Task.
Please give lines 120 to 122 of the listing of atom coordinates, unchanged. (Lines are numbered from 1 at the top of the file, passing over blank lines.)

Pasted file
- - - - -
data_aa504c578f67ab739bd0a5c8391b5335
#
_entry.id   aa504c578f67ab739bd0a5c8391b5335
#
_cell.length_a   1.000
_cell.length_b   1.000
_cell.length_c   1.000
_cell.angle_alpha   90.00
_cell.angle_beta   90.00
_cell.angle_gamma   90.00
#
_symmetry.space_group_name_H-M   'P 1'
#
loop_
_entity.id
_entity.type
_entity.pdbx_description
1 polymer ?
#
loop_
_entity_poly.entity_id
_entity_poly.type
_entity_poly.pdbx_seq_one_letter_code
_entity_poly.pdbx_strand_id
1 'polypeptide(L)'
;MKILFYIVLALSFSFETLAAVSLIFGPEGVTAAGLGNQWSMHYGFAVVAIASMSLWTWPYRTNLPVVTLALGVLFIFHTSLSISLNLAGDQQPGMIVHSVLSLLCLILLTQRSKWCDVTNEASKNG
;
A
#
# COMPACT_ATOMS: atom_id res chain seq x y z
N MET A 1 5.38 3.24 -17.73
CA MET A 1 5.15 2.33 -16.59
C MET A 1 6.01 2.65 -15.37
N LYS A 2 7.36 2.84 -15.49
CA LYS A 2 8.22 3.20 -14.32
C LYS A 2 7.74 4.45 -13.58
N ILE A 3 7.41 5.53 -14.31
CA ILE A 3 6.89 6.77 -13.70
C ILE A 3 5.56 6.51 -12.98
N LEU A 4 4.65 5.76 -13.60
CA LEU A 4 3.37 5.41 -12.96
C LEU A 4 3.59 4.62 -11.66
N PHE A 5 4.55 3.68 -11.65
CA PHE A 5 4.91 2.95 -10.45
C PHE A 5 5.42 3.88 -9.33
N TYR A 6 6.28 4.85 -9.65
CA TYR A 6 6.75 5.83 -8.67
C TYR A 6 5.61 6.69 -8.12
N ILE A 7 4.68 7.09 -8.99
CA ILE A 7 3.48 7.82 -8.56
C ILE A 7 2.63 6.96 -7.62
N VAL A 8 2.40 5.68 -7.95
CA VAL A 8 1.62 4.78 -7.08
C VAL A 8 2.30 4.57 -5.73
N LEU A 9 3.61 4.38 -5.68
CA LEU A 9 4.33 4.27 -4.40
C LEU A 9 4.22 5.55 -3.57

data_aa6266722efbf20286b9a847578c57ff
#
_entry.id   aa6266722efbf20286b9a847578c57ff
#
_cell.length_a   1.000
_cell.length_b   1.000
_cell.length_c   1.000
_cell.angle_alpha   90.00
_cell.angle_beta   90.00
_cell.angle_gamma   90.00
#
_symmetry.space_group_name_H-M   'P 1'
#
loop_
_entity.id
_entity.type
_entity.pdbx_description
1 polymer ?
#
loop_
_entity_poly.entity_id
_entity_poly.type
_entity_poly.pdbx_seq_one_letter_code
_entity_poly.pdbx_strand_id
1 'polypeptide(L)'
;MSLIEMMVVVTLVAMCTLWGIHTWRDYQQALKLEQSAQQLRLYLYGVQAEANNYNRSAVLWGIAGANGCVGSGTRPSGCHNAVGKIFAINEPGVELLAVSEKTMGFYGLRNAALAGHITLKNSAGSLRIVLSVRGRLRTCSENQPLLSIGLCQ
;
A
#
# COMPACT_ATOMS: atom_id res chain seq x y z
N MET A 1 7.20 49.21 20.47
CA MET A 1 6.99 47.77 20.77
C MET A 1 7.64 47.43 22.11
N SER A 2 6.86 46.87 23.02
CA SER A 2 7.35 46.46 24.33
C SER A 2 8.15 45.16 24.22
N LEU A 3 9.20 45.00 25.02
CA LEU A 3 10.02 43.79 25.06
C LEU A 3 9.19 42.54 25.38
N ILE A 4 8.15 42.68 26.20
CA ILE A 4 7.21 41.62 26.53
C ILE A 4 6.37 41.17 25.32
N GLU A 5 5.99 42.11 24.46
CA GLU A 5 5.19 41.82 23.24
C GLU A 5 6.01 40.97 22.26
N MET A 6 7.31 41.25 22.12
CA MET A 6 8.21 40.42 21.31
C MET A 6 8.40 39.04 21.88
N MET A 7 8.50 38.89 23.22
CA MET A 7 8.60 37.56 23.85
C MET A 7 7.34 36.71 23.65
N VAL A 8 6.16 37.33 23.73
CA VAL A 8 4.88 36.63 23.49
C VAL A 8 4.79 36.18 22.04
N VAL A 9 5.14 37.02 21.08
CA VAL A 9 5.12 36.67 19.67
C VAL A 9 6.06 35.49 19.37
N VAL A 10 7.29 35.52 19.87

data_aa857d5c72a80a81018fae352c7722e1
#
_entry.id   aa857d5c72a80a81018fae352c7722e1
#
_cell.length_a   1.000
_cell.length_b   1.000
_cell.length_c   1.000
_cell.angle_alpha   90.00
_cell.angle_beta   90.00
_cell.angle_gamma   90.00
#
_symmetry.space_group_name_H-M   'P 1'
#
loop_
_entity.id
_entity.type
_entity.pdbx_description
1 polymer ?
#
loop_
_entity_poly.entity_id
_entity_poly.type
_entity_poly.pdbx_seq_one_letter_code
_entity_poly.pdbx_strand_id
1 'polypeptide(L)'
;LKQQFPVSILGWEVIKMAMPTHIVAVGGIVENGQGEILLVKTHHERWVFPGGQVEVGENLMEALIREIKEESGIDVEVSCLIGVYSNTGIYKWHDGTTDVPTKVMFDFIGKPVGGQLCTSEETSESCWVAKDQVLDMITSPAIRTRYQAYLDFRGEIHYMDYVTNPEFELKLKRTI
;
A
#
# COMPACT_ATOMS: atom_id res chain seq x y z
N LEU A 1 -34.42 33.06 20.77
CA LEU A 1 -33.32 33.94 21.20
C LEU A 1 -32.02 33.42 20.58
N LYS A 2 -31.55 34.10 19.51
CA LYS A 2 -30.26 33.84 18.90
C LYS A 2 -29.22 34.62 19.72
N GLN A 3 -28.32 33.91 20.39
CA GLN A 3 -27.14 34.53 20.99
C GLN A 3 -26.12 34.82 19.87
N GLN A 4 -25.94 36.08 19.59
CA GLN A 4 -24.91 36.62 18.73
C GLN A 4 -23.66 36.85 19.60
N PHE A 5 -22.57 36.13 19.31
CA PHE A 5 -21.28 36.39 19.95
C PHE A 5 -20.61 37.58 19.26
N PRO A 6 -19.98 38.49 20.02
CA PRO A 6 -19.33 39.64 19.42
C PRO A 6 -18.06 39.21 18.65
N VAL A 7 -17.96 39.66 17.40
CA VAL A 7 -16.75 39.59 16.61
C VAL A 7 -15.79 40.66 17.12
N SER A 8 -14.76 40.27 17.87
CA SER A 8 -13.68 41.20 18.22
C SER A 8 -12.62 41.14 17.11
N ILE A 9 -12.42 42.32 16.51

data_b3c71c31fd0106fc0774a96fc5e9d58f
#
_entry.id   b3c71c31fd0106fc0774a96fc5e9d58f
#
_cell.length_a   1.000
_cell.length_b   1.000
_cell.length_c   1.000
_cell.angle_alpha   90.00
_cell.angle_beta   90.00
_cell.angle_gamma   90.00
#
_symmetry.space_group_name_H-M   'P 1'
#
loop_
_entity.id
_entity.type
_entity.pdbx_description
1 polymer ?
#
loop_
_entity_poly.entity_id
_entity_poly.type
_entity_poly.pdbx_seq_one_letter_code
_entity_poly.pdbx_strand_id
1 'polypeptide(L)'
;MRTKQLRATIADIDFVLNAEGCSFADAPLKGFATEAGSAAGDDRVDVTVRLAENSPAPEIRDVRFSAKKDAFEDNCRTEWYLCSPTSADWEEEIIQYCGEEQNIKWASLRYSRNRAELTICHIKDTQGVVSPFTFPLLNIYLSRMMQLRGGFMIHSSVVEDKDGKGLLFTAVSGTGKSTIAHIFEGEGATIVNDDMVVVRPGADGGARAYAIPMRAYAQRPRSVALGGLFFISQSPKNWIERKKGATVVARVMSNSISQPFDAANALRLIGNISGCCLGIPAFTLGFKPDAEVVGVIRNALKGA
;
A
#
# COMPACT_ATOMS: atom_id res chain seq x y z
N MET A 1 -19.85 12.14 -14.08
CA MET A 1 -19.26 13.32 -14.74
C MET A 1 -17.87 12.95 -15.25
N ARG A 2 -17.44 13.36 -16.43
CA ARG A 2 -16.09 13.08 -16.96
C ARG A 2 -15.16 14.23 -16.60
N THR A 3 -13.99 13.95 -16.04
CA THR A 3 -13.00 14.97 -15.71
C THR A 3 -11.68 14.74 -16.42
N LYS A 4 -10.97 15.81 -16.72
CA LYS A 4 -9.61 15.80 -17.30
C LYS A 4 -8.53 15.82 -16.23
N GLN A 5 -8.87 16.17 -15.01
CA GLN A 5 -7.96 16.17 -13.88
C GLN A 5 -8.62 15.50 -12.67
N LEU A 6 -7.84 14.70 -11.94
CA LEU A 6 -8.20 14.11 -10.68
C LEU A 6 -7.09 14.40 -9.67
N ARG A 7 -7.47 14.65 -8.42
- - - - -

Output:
_cell.length_a   1.000
_cell.length_b   1.000
_cell.length_c   1.000